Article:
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should be no suprise
By invidious on 4/30/2010 2:02:58 PM , Rating: 2
The US hasn't started mining these things yet because the demand for hybrids is not based on economics, it is based on environmentalism. Which up until the last few years has had nothing to do with making money.

It will probably take a decade or so for EVs to actually be mature enough to be economically viable. Meaning actually save you money if you buy one, even without massive government subsadization. The mining industry can't be expected to be in tune with the environmentalist fad of the week.

I don't think China necisarilly predicted this either. They simply have lower environmental regulation and cheaper manual labor. They can mine their countrysides to their heart's content. So as soon as prices started to go up they started mining immediately, whereas it takes us half a decade to open a new mine.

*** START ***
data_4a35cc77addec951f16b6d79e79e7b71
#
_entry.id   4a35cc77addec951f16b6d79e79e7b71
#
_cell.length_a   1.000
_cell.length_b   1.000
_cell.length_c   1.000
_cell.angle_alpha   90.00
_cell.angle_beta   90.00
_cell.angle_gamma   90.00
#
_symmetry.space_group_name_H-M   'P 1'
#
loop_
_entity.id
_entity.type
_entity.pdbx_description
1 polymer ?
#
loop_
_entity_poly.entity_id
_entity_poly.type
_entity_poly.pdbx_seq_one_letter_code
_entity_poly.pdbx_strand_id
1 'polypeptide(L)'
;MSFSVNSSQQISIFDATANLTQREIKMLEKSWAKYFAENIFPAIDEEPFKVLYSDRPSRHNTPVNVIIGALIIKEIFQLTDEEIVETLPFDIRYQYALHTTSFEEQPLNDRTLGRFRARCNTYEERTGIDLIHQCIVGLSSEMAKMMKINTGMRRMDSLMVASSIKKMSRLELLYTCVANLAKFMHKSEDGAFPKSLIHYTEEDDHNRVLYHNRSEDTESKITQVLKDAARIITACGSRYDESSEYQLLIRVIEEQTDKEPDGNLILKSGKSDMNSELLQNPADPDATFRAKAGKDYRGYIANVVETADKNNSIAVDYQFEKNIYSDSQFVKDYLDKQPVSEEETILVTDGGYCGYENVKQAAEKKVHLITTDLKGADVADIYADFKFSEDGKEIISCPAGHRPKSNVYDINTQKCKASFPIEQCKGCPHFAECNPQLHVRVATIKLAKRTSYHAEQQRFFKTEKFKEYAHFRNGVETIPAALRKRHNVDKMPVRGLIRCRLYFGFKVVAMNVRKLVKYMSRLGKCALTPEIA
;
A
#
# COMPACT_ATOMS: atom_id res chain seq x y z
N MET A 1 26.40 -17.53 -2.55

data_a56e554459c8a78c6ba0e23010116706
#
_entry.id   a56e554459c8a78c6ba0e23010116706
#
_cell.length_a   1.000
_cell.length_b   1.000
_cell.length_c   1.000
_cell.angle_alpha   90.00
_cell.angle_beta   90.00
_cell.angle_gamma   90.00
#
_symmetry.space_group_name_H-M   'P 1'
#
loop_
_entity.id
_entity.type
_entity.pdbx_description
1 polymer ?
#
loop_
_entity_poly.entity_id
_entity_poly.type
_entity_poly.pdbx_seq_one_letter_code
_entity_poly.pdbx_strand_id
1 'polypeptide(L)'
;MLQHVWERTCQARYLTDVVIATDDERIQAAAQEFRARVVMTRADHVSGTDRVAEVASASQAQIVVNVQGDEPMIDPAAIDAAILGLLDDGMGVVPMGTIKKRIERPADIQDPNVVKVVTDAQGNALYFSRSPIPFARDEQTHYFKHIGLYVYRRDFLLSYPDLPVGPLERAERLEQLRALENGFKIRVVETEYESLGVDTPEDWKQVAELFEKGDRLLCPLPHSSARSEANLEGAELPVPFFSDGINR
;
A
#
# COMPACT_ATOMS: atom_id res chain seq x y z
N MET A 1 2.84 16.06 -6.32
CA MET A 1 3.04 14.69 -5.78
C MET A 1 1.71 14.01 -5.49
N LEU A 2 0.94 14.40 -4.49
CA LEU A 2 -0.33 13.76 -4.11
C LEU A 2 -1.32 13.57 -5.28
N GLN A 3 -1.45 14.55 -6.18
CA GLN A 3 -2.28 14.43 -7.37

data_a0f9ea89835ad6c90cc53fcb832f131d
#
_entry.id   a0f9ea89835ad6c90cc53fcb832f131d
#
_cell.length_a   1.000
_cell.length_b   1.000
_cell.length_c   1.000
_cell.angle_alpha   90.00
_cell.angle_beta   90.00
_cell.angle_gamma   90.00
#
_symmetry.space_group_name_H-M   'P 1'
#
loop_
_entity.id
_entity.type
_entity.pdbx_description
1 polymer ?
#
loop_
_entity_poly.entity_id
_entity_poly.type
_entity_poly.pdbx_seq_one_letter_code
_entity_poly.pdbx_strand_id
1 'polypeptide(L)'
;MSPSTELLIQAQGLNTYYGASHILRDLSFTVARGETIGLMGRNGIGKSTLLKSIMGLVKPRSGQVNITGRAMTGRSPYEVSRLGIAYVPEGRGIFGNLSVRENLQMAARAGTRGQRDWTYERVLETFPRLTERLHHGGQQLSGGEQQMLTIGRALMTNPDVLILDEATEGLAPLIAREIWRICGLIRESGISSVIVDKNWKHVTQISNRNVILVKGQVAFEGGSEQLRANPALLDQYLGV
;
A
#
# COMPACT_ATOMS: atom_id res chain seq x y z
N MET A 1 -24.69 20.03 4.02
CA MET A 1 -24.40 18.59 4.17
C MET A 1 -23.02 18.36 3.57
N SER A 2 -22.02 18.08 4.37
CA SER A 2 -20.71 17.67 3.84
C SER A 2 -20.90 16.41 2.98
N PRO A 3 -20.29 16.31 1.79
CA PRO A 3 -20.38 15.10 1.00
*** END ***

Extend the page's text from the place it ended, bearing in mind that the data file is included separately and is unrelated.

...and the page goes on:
RE: should be no suprise
By aguilpa1 on 4/30/2010 3:53:11 PM , Rating: 2
that makes more sense than anything in the above article. Also if everything is so green bound, a good chunk of those materials should be recycle to be used again on newer models. Is that not the whole point of green?

RE: should be no suprise
By Starcub on 5/1/2010 11:25:12 AM , Rating: 2
I don't think China necisarilly predicted this either. They simply have lower environmental regulation and cheaper manual labor.

The Chinese govt. is not an electoral body. It has the authority and ability to do whatever it wants, and thus they dictate their own health in the global economy. In the past they have been narrowly focused on cost. However, things have become so bad in industrial centers that they have recently recognized the need to embrace green technologies. They don't look at economics and the environment as independent concepts like unnacountable shortsighted executives and politicians do.